It’s never easy when one of your team leaders goes down. It’s especially difficult when that leader is Diana Taurasi.
The news of Taurasi’s month-long absence due to her fractured sternum instantly left the Phoenix Mercury without their natural floor general and shot creator for a minimum of nine games, including four Commissioner’s Cup games.
The Mercury certainly aren’t expecting any single player to replace Taurasi. Rather, coach Sandy Brondello knows that it’s going to take a team effort to make up for the scoring, playmaking and leadership she provides.
However, the return of center Kia Vaughn and improved play from Kia Nurse are keeping the Mercury competitive while Taurasi recovers. Here’s a look at what each player offers:
Nurse Settles Into Mercury Offense
While WNBA Twitter is still buzzing over Nurse’s Eurostep followed by her last-second shot against the Chicago Sky, Nurse’s potential was never lost on the Mercury. Phoenix mortgaged its immediate future this offseason by trading the sixth 2021 draft pick and next year’s first round pick to the New York Liberty in exchange for Nurse and Megan Walker.
In doing so, the Mercury chose to put all their eggs in the win-now basket and get talent with proven WNBA experience rather than roll the dice on a player who might not be ready right away. Of course, nobody would have imagined that pick would turn into the Rookie of the Year favorite, Michaela Onyenwere. But Nurse has fit in seamlessly with the Mercury offense, averaging 11.8 points per game.
Given that Taurasi turns 39 next week, Phoenix needed another big guard that already understood the WNBA game and could take some of the pressure off their star player. After becoming a de facto leader to the youthful Liberty in the bubble, Nurse proved she could be a solid contributor on a veteran team.
“When she’s not thinking and she’s playing her game, she’s an all-star,” guard Skylar Diggins-Smith said. “I love her aggressiveness and she’s picking up her defense as well.”
Nurse showed flashes of potential during a closed scrimmage against the Seattle Storm on May 8 when she led the Mercury in scoring with 12 points, but she struggled to get going in the first few games of the regular season.
However, when Taurasi went down, Nurse answered the call to step up. In the last three games, she’s averaged 17.6 points per game. It’s the type of showing that the Mercury had in mind when they traded for her.
“Kia is our third scorer now and we hope to get her some better looks,” Mercury coach Sandy Brondello said.
In both games against the Sky and the Dallas Wings, Nurse took advantage of three-point shots where she had open looks due to the defense collapsing on Griner in the paint.
Nurse should continue to receive those opportunities in the next few weeks with upcoming series against the Wings and the Los Angeles Sparks on the horizon. Both teams are likely to give Griner plenty of attention and give Nurse additional open looks.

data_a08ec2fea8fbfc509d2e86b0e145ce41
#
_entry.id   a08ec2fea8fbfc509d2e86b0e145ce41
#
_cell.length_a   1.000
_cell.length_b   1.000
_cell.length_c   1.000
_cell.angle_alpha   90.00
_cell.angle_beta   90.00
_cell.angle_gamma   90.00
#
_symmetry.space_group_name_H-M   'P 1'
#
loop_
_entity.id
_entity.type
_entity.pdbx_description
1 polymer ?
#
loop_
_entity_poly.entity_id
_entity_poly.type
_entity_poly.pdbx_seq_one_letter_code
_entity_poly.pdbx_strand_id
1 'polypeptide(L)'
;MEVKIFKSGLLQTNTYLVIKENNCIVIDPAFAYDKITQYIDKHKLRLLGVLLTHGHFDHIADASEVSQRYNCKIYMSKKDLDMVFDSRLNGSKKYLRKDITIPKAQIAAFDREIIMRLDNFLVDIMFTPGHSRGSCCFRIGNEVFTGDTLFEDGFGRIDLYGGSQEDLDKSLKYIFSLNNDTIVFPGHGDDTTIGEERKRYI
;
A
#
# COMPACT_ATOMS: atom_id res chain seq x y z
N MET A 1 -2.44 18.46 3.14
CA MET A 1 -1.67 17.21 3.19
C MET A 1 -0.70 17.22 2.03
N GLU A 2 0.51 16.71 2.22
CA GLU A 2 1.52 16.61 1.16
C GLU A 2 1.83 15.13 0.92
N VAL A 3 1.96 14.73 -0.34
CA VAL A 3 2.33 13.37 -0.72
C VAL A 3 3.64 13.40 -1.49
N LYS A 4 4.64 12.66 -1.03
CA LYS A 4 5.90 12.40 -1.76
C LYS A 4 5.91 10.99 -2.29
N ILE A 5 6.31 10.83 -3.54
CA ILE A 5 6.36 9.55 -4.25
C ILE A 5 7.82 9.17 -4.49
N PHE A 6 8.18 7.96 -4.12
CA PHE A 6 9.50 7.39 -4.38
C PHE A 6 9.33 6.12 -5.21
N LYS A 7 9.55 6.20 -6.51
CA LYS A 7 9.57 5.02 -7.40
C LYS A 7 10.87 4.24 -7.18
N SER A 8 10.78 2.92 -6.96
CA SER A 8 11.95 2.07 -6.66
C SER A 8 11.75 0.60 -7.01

Vaughn Provides Veteran Leadership
One of the biggest needs for the Mercury early in the season was getting more size. While Griner is dominant inside, Phoenix struggled against teams with a strong interior presence. Vaughn is a veteran leader who can make the right plays and help teammates get open.
“She’s an experienced player and has a high IQ,” Brondello said.
In addition to providing playmaking, Vaughn has also made a difference on the glass. In the center’s first three games, she’s added four rebounds per game.
Prior to her return, the Mercury relied on post players Brittney Griner and Brianna Turner as their primary rebounding sources. As a result, they were near the bottom of the league. But with Vaughn in the mix, the Mercury combined for 150 rebounds through her four games and are second in the league dating back to Vaughn’s return.
“I’m just trying to get back into game shape,” Vaughn said. “Overall, I’m just trying to do exactly what I did last year and be myself.”
It’s not just the rebounding that’s improved with Vaughn on the floor. The focused inside play has allowed Griner to play to her strengths. Prior to Vaughn’s return, Griner missed close shots inside without having another post player to draw opposing bigs away from the basket. However, with Vaughn on the court, Griner is scoring more often and with greater efficiency. Since Vaughn’s return, Griner is averaging 21 points per game on 69.2 percent shooting.
What makes Vaughn valuable to the Mercury is less about her stats and more about the intangibles she provides. Whether it’s boxing out post players, setting the right screen or helping her team get second-chance points, Vaughn’s impact has been immeasurable since returning to the Mercury.
Phoenix will have plenty of time to continue working Nurse and Vaughn into the offense before it resumes play with a two-game series against the Wings on June 9. The Mercury recently defeated Dallas 89-85 in Texas. In search of another favorable result matching up against the Wings, the Mercury will need Nurse and Vaughn to continue their impressive play.